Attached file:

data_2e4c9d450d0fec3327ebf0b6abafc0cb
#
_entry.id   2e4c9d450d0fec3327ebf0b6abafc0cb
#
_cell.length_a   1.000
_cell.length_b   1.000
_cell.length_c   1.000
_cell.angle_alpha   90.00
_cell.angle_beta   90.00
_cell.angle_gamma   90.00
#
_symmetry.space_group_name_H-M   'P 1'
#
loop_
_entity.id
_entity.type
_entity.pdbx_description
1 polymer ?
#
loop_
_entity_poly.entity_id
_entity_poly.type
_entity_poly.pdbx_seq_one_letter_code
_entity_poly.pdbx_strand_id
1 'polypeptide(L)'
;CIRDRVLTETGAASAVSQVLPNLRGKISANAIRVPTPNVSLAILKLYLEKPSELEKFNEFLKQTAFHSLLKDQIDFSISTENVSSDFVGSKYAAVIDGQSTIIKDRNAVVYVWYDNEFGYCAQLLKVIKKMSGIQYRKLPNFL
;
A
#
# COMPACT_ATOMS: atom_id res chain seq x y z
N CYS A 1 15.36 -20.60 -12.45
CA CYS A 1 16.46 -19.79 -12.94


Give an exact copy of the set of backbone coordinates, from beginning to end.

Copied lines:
data_2e4c9d450d0fec3327ebf0b6abafc0cb
#
_entry.id   2e4c9d450d0fec3327ebf0b6abafc0cb
#
_cell.length_a   1.000
_cell.length_b   1.000
_cell.length_c   1.000
_cell.angle_alpha   90.00
_cell.angle_beta   90.00
_cell.angle_gamma   90.00
#
_symmetry.space_group_name_H-M   'P 1'
#
loop_
_entity.id
_entity.type
_entity.pdbx_description
1 polymer ?
#
loop_
_entity_poly.entity_id
_entity_poly.type
_entity_poly.pdbx_seq_one_letter_code
_entity_poly.pdbx_strand_id
1 'polypeptide(L)'
;CIRDRVLTETGAASAVSQVLPNLRGKISANAIRVPTPNVSLAILKLYLEKPSELEKFNEFLKQTAFHSLLKDQIDFSISTENVSSDFVGSKYAAVIDGQSTIIKDRNAVVYVWYDNEFGYCAQLLKVIKKMSGIQYRKLPNFL
;
A
#
# COMPACT_ATOMS: atom_id res chain seq x y z
N CYS A 1 15.36 -20.60 -12.45
CA CYS A 1 16.46 -19.79 -12.94